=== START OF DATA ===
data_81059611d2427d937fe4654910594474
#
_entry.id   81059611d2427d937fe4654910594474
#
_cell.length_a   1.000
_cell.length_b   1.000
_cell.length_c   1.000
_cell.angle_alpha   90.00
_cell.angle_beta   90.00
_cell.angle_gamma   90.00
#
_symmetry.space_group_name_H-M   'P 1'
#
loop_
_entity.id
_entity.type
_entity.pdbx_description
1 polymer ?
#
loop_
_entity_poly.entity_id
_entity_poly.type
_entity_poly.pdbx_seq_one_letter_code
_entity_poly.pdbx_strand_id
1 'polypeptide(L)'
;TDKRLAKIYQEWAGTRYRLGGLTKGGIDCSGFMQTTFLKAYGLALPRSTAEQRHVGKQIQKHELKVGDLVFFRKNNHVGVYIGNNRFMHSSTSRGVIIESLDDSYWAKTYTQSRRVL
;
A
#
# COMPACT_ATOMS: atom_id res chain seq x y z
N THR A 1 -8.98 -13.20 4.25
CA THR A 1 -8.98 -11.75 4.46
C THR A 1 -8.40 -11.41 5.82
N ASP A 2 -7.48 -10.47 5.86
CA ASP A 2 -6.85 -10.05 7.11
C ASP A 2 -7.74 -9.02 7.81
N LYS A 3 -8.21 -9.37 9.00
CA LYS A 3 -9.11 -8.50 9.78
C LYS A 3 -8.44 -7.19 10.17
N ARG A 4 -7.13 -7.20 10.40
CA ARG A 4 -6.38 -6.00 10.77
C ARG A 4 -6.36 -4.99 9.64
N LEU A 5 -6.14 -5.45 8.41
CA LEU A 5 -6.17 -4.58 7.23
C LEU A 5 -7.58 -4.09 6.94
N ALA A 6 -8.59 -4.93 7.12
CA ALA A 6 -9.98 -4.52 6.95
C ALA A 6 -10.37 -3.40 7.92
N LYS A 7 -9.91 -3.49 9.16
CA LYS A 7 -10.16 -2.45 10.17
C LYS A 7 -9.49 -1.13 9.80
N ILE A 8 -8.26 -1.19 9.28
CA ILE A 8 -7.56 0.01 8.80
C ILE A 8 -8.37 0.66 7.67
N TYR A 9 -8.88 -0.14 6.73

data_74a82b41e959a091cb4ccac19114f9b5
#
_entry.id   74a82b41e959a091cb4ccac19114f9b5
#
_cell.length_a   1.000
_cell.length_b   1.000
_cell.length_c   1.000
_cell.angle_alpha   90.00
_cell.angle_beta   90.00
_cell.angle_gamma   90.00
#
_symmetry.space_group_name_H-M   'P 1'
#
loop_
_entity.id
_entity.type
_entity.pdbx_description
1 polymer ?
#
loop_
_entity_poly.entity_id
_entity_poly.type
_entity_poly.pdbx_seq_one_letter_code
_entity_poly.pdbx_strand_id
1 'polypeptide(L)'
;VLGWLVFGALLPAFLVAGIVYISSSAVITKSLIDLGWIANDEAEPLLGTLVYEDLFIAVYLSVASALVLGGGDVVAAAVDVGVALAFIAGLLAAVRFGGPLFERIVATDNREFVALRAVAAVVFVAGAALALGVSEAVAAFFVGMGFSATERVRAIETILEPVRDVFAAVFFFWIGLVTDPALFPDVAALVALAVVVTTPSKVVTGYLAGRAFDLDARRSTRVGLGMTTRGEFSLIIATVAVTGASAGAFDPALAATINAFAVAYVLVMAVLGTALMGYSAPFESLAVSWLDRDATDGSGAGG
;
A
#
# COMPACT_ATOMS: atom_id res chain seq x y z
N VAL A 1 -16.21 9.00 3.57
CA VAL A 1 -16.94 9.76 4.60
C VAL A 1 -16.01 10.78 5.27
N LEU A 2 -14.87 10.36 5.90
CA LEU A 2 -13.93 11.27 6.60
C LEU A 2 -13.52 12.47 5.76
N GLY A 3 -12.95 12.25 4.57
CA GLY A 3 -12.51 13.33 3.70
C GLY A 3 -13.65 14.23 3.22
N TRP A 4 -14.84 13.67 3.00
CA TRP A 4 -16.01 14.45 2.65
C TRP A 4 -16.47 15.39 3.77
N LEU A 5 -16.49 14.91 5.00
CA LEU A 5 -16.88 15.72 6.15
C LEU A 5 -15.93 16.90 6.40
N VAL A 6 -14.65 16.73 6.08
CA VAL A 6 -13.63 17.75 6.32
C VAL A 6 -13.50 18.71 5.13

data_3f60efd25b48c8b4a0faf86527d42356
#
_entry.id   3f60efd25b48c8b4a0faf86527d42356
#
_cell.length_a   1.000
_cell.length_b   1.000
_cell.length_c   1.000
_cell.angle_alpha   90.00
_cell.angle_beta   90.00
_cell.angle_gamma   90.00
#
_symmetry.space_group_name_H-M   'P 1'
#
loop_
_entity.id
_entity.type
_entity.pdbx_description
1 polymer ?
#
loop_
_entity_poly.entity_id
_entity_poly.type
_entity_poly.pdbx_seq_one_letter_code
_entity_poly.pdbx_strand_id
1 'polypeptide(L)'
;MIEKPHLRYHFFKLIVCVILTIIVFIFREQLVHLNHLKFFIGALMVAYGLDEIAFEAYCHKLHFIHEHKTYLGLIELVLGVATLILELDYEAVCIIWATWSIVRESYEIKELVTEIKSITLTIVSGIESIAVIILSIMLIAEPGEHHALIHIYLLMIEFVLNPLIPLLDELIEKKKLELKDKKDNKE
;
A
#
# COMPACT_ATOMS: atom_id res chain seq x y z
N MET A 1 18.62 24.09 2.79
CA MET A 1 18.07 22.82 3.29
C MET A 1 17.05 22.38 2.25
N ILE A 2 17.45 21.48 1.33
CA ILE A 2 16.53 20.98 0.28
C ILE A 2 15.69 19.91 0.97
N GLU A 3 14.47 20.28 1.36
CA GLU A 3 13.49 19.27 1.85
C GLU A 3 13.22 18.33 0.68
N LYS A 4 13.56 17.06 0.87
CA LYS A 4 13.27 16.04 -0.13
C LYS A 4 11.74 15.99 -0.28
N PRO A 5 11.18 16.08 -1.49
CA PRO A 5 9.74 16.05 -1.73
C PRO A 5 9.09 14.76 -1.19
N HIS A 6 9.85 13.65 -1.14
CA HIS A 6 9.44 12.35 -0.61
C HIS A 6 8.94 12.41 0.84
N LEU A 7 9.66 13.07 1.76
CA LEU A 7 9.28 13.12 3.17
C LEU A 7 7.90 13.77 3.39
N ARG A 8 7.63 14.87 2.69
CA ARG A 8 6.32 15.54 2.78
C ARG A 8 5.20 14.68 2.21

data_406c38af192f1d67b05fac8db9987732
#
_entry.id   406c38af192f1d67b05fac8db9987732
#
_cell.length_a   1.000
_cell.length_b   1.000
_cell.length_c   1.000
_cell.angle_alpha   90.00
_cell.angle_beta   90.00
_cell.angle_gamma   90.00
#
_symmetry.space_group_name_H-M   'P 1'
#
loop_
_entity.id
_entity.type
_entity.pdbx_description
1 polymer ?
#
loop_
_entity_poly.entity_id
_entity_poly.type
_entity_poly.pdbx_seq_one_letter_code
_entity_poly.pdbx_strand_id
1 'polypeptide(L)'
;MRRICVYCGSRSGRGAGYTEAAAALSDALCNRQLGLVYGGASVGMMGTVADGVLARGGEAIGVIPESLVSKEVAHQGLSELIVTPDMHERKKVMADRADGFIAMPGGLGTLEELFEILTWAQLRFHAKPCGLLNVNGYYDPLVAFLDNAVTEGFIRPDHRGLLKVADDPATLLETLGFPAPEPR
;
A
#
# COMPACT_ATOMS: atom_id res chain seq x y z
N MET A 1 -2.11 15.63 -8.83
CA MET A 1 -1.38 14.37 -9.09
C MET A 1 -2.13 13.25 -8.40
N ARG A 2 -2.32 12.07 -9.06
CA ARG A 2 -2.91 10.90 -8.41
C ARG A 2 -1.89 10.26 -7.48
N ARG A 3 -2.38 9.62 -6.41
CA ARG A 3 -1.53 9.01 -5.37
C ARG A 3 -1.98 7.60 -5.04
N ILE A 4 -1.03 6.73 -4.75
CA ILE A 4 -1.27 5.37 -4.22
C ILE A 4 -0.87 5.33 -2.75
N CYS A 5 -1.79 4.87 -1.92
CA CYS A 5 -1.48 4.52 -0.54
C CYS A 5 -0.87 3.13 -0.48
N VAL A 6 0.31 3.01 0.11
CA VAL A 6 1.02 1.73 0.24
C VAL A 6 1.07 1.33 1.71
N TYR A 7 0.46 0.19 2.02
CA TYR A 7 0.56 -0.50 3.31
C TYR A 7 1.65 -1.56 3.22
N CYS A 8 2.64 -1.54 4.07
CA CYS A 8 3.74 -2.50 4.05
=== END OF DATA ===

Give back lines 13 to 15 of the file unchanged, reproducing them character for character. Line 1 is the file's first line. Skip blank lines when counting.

#
loop_
_entity.id